New Orleans This is the moment of Japan. Haiti is still on some of our minds, and living in New Orleans the scars are everywhere and the screams are only barely muffled by the sounds of the streets if your eyes and ears are open to them. A movie called Climate Refugees being offered not only for free but with free beer as well seemed absolutely worth the climb.
The movie’s message was anything but subtle and was well presented in a round-the-world tour of the “human face” that will be increasingly hard to miss as climate change speeds in a seemingly inexorable path towards all of us. Past the interviews with scientists, various experts and the right-left political politicians from Newt Gingrich to John Kerry who understand the crisis is real and immediate, the sharpest points were made on the question of where would all of the displaced people go when their homelands were underwater or dried out and they had no place to call home and no resources to rebuilt or relocate? Looking at various Pacific Island countries, the constant flooding of Bangladesh, and other areas where desertification or rising sea levels could displace tens of millions of people, many forced to migrate with little or nothing to nearby countries with hardly more resources than the ones they had just left, it was impossible to escape the conclusion that impending disasters and countless, preventable deaths were inevitable while our own governments were on holiday.
The other fascinating political point that director Michael Nash introduced in all of this that had not occurred to me as starkly before was the problem of relief for these climate refugees. In a Skype interview after the film, he mentioned that many, including some connected to the United Nations, had lobbied him to change the name of the movie to something that didn’t use “refugees” in the title. There is a division in the aid community it seems, and one of the on-camera interviews summarized this dispute well, around the definition of what it means to be a “refugee” with one side arguing that the meaning should be the classic one where you were an innocent victim of war or political upheaval and the other, emerging side, clearly favored by the movie, that there were new groups of climate refugees that were equally deserving of aid and support. The real argument is likely less about the fine points of debate on relative innocence of victims, than the usual, stark problem of expanding need creating huge pressure on fixed and limited resources.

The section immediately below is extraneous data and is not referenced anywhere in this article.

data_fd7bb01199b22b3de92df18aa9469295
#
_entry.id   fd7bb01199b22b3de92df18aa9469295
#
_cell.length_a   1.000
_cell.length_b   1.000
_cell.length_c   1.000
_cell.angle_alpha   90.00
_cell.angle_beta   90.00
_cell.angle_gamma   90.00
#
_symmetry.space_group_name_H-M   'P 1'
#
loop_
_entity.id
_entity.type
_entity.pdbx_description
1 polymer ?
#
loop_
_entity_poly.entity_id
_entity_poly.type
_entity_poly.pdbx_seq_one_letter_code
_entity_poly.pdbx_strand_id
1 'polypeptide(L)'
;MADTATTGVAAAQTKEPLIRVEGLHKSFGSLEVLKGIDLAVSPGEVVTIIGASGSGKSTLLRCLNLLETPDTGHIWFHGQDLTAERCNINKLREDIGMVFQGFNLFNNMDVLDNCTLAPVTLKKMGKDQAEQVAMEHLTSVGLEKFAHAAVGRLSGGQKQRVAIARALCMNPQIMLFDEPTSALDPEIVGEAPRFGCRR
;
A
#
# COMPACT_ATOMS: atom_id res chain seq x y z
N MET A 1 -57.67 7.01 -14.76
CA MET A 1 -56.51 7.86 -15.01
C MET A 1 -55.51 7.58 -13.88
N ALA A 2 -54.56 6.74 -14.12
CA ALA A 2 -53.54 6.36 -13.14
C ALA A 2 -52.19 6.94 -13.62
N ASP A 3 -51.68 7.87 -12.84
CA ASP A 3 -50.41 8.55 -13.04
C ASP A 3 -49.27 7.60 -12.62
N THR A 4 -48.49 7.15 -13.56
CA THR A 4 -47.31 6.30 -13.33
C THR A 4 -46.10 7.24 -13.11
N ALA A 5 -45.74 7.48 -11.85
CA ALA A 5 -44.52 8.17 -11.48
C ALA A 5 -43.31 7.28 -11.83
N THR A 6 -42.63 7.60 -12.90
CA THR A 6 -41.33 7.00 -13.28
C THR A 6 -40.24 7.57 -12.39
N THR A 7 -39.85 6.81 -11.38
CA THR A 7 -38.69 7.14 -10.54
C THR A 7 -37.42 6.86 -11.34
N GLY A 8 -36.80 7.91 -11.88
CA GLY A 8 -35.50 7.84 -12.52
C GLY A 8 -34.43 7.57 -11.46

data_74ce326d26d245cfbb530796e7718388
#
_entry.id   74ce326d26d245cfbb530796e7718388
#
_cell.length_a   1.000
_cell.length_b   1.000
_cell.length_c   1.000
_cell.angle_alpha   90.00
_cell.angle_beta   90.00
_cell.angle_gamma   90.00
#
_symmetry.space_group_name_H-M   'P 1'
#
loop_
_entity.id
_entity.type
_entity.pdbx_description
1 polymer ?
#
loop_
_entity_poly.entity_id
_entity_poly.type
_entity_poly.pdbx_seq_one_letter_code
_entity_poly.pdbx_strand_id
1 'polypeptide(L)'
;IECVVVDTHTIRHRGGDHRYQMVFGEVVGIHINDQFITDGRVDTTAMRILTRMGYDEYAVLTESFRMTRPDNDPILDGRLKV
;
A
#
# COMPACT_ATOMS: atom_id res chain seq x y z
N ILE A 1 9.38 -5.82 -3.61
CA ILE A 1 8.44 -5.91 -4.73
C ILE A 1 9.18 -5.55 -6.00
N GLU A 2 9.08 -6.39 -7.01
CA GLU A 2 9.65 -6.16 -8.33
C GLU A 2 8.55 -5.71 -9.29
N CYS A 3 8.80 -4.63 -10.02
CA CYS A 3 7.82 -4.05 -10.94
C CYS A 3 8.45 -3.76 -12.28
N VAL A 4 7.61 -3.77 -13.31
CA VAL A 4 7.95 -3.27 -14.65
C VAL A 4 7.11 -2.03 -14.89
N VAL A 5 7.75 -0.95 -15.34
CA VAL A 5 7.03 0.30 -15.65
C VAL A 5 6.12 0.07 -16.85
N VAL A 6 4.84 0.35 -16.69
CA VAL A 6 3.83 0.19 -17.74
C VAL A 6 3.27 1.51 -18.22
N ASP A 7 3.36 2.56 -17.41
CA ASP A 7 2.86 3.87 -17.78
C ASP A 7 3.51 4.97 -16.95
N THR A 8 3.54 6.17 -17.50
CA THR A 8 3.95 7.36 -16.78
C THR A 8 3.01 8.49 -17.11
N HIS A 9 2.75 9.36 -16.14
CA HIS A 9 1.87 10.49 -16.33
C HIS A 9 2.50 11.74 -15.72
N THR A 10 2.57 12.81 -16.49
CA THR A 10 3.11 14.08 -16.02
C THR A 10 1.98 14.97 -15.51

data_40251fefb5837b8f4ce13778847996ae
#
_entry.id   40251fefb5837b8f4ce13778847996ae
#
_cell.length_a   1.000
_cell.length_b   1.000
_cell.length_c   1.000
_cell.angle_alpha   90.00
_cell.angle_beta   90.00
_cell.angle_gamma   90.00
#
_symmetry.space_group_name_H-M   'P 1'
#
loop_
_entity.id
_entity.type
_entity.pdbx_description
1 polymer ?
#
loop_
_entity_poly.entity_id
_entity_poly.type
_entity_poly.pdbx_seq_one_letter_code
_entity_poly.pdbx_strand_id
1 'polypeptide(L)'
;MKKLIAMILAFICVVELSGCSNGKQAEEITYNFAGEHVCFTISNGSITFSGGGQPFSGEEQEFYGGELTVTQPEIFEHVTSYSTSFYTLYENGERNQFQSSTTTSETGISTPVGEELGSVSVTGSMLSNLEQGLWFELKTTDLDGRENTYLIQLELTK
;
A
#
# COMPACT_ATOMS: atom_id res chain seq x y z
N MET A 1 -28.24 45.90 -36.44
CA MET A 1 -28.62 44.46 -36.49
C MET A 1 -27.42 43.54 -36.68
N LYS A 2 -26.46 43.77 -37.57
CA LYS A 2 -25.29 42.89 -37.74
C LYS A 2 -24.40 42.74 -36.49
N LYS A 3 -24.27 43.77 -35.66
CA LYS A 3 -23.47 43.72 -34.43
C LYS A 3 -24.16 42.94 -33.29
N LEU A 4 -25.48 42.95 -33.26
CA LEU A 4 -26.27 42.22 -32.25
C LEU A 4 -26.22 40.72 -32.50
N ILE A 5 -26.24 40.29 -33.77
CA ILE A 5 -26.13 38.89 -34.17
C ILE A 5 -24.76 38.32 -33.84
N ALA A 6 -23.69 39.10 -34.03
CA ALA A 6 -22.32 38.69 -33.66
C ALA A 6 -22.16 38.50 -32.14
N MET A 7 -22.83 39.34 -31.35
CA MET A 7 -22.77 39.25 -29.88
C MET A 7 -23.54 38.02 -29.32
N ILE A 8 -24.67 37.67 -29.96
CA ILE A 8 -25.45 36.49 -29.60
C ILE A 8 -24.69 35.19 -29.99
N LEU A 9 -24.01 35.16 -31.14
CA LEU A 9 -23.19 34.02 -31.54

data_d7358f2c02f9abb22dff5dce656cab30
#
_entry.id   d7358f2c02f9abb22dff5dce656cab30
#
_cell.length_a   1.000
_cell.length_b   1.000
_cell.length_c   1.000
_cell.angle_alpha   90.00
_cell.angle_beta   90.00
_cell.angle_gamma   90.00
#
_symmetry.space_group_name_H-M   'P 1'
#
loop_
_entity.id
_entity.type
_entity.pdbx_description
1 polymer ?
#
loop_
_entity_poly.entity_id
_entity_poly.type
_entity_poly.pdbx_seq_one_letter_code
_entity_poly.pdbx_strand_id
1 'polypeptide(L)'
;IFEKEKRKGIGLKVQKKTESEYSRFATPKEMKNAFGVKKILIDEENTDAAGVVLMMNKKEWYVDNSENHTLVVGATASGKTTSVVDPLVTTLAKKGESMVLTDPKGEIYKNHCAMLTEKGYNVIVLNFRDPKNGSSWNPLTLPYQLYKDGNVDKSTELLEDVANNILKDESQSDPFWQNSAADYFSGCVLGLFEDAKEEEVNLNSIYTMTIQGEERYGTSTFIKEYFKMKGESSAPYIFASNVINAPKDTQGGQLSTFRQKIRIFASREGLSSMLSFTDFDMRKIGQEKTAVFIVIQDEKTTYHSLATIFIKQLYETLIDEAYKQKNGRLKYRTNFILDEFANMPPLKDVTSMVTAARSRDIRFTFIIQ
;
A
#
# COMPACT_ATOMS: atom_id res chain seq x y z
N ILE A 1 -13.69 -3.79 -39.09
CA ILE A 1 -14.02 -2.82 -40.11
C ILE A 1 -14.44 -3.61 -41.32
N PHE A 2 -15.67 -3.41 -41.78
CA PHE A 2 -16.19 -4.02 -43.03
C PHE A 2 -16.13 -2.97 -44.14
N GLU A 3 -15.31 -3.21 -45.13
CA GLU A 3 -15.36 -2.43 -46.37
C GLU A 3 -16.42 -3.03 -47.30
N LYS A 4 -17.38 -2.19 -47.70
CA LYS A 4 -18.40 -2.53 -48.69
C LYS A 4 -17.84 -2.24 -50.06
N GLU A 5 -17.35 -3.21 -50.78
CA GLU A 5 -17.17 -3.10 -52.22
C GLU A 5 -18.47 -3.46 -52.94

The movie tried to get more support for its argument by injecting a larger “national security” argument into the debate so that it didn’t come off all mushy and humanitarian, but despite being true that argument was thinner and more speculatively based on military contingency planning and vague insinuations about Al Qaeda recruitment among the displaced and dispossessed. The stronger arguments almost seemed to be the “dollars-and-sense” positivism of many voices towards the film’s conclusion arguing how imminently solvable the climate change crisis might be technically. The simple math of the solutions compared to the incalculable cost of the predictable devastation, relief, dislocation, loss of culture, community, and lives was hard to avoid, though less clearly presented.
Climate Refugees deserves an audience, though that may not happen unfortunately. It seems to have been a pretty big budget documentary ($1.7 M) trying to go the next distance past An Inconvenient Truth when it came out over a year ago at Sundance and elsewhere. A Google search seemed to pull out a lot of the buzz on the film from that period. Nash detailed an upcoming trip through Africa and Asia of showings being sponsored by the U.S. State Department so he’s obviously hustling to make back the costs and get it out there to receptive audiences, and indicated he was “editing to audience” to make the film less USA-centric. It was good stuff that is needs more eyes, and Nash’s personal “call to action” on Skype was spot-on!
In New Orleans the fighting fifty or so who watched the film had to feel, as I did, that we got lucky. It turned out we were being treated by the New Orleans Film Society because they were trying to impress, or so said their executive director in her opening remarks, the organizer of the Global Social Change Film Festival & Institute which is having its inaugural event in Bali in less than a month and planning to come to New Orleans for its 2nd festival in 2012, and rightly wanted to put on the dog for Cynthia Phillips, the festival’s organizer and an ex-American Express executive, now committed to encouraging social change through film. We also heard several movie statements from Chief Brenda Robicheaux of the Houma Tribe in Louisiana talking about the impact of devastating hurricanes pressing the tribe in the direction of their own climate refugee status. Having written of all of us as “Katrina refugees” the entire time that we were blocked from the New Orleans and the Gulf Coast in 2005 by politicians and their armies, all of this hit too close to home and I could easily see the tears in the eyes of viewers all around me as the Chief told her own stories.
New Orleans needs to continue to be at the crossroads of social change in general as it has often been throughout its history, but particularly on these and other issues where we continue to be the sharp edge of the fight and will only really lose when we stop fighting.